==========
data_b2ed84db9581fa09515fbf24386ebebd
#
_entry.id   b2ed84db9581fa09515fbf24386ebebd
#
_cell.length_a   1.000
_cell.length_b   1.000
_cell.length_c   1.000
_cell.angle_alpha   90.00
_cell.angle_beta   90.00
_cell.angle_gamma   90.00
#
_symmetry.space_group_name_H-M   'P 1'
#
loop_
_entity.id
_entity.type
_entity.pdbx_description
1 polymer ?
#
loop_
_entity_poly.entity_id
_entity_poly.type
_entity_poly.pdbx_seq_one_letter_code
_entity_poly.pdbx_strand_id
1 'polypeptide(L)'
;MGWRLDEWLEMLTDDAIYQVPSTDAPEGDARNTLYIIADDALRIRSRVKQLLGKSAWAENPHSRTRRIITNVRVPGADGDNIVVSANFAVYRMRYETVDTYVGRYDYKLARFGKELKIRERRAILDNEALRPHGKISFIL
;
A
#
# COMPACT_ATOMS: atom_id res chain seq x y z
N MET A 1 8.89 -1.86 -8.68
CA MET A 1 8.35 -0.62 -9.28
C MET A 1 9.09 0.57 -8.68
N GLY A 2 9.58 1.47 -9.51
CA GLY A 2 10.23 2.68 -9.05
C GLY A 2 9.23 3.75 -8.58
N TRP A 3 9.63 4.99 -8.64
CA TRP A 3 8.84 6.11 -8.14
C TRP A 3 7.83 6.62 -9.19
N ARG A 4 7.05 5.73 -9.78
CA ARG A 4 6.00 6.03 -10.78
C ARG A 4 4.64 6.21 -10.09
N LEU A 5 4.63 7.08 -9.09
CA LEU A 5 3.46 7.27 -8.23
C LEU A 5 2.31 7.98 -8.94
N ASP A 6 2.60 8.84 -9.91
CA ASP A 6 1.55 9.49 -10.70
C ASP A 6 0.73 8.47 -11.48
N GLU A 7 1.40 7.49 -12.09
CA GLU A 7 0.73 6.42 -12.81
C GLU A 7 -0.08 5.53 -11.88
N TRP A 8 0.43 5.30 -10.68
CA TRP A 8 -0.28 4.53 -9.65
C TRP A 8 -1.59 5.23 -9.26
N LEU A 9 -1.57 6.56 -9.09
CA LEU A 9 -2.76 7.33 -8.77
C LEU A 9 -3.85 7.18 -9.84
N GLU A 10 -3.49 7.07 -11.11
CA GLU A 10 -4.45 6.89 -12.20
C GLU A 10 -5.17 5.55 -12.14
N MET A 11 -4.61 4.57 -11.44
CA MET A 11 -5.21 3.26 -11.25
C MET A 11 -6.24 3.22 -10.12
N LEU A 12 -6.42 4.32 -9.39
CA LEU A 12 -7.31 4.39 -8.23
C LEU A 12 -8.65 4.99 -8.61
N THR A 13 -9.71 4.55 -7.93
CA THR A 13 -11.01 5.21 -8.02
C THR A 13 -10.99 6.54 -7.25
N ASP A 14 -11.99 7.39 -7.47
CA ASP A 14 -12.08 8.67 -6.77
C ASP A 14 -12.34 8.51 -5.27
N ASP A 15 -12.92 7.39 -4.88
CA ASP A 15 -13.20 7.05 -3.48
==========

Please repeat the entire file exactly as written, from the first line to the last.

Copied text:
data_b2ed84db9581fa09515fbf24386ebebd
#
_entry.id   b2ed84db9581fa09515fbf24386ebebd
#
_cell.length_a   1.000
_cell.length_b   1.000
_cell.length_c   1.000
_cell.angle_alpha   90.00
_cell.angle_beta   90.00
_cell.angle_gamma   90.00
#
_symmetry.space_group_name_H-M   'P 1'
#
loop_
_entity.id
_entity.type
_entity.pdbx_description
1 polymer ?
#
loop_
_entity_poly.entity_id
_entity_poly.type
_entity_poly.pdbx_seq_one_letter_code
_entity_poly.pdbx_strand_id
1 'polypeptide(L)'
;MGWRLDEWLEMLTDDAIYQVPSTDAPEGDARNTLYIIADDALRIRSRVKQLLGKSAWAENPHSRTRRIITNVRVPGADGDNIVVSANFAVYRMRYETVDTYVGRYDYKLARFGKELKIRERRAILDNEALRPHGKISFIL
;
A
#
# COMPACT_ATOMS: atom_id res chain seq x y z
N MET A 1 8.89 -1.86 -8.68
CA MET A 1 8.35 -0.62 -9.28
C MET A 1 9.09 0.57 -8.68
N GLY A 2 9.58 1.47 -9.51
CA GLY A 2 10.23 2.68 -9.05
C GLY A 2 9.23 3.75 -8.58
N TRP A 3 9.63 4.99 -8.64
CA TRP A 3 8.84 6.11 -8.14
C TRP A 3 7.83 6.62 -9.19
N ARG A 4 7.05 5.73 -9.78
CA ARG A 4 6.00 6.03 -10.78
C ARG A 4 4.64 6.21 -10.09
N LEU A 5 4.63 7.08 -9.09
CA LEU A 5 3.46 7.27 -8.23
C LEU A 5 2.31 7.98 -8.94
N ASP A 6 2.60 8.84 -9.91
CA ASP A 6 1.55 9.49 -10.70
C ASP A 6 0.73 8.47 -11.48
N GLU A 7 1.40 7.49 -12.09
CA GLU A 7 0.73 6.42 -12.81
C GLU A 7 -0.08 5.53 -11.88
N TRP A 8 0.43 5.30 -10.68
CA TRP A 8 -0.28 4.53 -9.65
C TRP A 8 -1.59 5.23 -9.26
N LEU A 9 -1.57 6.56 -9.09
CA LEU A 9 -2.76 7.33 -8.77
C LEU A 9 -3.85 7.18 -9.84
N GLU A 10 -3.49 7.07 -11.11
CA GLU A 10 -4.45 6.89 -12.20
C GLU A 10 -5.17 5.55 -12.14
N MET A 11 -4.61 4.57 -11.44
CA MET A 11 -5.21 3.26 -11.25
C MET A 11 -6.24 3.22 -10.12
N LEU A 12 -6.42 4.32 -9.39
CA LEU A 12 -7.31 4.39 -8.23
C LEU A 12 -8.65 4.99 -8.61
N THR A 13 -9.71 4.55 -7.93
CA THR A 13 -11.01 5.21 -8.02
C THR A 13 -10.99 6.54 -7.25
N ASP A 14 -11.99 7.39 -7.47
CA ASP A 14 -12.08 8.67 -6.77
C ASP A 14 -12.34 8.51 -5.27
N ASP A 15 -12.92 7.39 -4.88
CA ASP A 15 -13.20 7.05 -3.48